Last post on Sep 15, 2008 at 10:40 AM
You are in the Mazda CX-7
What is this discussion about?
Hyundai Santa Fe, Toyota RAV4, Mazda CX-7, Ford Edge, Honda CR-V, SUV
#752 of 811 Re: CR [carlitos92]
Nov 07, 2007 (6:54 pm)
oh, you mean like the infamous engine flush at 15,-20k miles....
Maybe they mean not to forget to flush the commode !
Personally I like the extended warranties myself !!!!! as well as replacement with rebuilt parts myself:shades:
Auto repair...gotta be the highest percent markup in the whole place (besides the counters that sell the hats, jackets and jewelry.....)
#753 of 811 Re: CR [somedai1]
Nov 07, 2007 (7:51 pm)
The flaw in your arguement is assuming that even without warranty work, the service department would be filled to capacity. I highly doubt that it would. I don't know the actual stats of warranty vs. non-warranty work but I'd bet a large sum that without warranty work the service department would be way under-utilized. At that point it becomes more profitable for them to do warranty work than to have empty service bays. Some revenue is better than no revenue.
#754 of 811 Re: CR [somedai1]
Nov 08, 2007 (11:17 am)
if you have 10 available bays and all the jobs are identical but they are all warranty jobs - do you make the same money you would if they were the same identical jobs not under warranty? NO! ergo you lose money! that is my point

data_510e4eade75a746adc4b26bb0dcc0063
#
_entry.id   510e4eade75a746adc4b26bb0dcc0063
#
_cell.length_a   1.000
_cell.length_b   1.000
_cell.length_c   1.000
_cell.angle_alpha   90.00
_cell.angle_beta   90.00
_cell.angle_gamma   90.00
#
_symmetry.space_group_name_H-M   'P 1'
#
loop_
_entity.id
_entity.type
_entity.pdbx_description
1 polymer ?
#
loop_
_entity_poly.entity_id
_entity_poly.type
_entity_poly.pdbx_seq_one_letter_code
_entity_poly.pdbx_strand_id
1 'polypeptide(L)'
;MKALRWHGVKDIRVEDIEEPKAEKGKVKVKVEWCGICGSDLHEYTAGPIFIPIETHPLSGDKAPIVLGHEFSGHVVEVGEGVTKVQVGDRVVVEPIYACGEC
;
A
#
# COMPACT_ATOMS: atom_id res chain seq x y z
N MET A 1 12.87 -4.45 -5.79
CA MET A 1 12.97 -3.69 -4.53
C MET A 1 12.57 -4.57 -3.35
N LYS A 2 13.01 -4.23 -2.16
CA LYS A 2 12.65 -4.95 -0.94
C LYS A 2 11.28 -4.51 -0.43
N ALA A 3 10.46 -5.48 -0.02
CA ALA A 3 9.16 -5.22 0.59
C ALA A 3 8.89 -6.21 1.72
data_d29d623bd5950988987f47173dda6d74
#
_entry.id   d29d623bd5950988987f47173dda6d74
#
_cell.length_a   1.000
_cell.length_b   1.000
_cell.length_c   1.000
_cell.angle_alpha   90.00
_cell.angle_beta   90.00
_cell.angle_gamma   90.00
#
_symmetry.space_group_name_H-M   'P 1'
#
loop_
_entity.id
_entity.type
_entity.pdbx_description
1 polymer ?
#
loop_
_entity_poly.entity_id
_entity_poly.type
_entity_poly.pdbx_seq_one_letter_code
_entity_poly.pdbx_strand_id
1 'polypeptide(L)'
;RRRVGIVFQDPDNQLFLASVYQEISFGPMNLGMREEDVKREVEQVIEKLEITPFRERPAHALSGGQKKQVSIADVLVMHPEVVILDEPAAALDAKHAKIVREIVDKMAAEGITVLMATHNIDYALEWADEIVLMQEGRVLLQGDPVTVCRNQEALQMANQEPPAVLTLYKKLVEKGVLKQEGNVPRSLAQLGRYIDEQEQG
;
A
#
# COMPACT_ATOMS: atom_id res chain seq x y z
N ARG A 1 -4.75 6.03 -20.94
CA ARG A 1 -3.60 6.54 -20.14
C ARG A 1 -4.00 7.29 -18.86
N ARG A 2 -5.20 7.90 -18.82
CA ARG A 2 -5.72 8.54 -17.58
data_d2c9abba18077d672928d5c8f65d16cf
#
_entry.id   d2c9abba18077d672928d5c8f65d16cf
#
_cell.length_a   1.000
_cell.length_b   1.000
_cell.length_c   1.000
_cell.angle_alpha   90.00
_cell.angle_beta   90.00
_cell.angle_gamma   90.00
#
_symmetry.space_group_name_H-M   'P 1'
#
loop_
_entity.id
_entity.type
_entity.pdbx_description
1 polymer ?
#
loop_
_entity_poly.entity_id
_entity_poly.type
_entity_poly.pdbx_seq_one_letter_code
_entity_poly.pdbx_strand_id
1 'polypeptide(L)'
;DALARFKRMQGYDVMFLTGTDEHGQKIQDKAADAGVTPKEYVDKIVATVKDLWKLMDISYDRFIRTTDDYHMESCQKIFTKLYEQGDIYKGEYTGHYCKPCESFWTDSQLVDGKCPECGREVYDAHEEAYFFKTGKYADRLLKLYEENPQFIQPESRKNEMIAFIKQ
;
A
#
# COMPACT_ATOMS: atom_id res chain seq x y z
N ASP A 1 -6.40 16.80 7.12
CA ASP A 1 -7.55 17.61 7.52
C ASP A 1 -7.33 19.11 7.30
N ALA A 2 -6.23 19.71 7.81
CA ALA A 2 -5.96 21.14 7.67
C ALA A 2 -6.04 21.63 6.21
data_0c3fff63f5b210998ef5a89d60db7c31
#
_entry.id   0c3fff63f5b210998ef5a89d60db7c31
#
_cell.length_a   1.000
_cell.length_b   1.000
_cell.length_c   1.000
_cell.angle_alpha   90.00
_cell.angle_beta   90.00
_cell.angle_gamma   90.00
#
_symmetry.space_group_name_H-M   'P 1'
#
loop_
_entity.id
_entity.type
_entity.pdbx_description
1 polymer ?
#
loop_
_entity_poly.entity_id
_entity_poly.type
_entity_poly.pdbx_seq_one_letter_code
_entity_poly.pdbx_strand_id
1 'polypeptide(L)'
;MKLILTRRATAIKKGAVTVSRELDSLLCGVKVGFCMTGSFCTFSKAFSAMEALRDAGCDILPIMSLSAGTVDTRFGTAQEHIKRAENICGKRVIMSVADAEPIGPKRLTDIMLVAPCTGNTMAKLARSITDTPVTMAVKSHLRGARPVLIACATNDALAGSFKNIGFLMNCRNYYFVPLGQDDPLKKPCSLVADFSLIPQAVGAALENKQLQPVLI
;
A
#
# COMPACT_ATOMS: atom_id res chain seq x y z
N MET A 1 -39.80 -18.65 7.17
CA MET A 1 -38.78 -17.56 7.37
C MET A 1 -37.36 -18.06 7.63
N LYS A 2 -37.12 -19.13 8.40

I kinda figured that was your point, but I must have missed it. Yes, that is 100% correct. This is where scheduling comes into play. If you can properly schedule appointments, so every customer get's in, in a reasonable time frame, the customers are happy, and the service department is happy. It's not easy to do, though. I am glad I am not in the service end of the business.
#755 of 811 Re: CR [mpuzach]
Nov 08, 2007 (12:18 pm)
not really a flaw - but there are two sides to it... if your dealership service dept lacks business then you hope for any business to come into the shop - but it is a catch 22 - if you get a lot of warranty work - it speaks to the lack of quality in the vehicles - which may in turn lose you customers anyway... a lot of people don't want to service their cars at the dealer because of their high labor prices - but if your car is under warranty - it is in your best interest to get the car worked on at the dealer - i would think that a higher percentage of cars in the svc dept at a dealer are new and leased cars - so it is possible that those are the cars that support the svc dept for dealers... but if they could make people feel confident in their service and maybe lower their labor prices - they would make more money in their svc depts on retail work when non warranty customers return - - - but ahhh - scheduling to satisfy everyone is always a pain in the bumper...
another point i wanted to make was - it takes longer to get paid through the manufacturer when the warranty work is approved than when a retail customer pays at the point of sale/service (i think - aviboy will correct me if i'm wrong!) then you might not see that money hit soon enough to effect the bottom line for that week or month...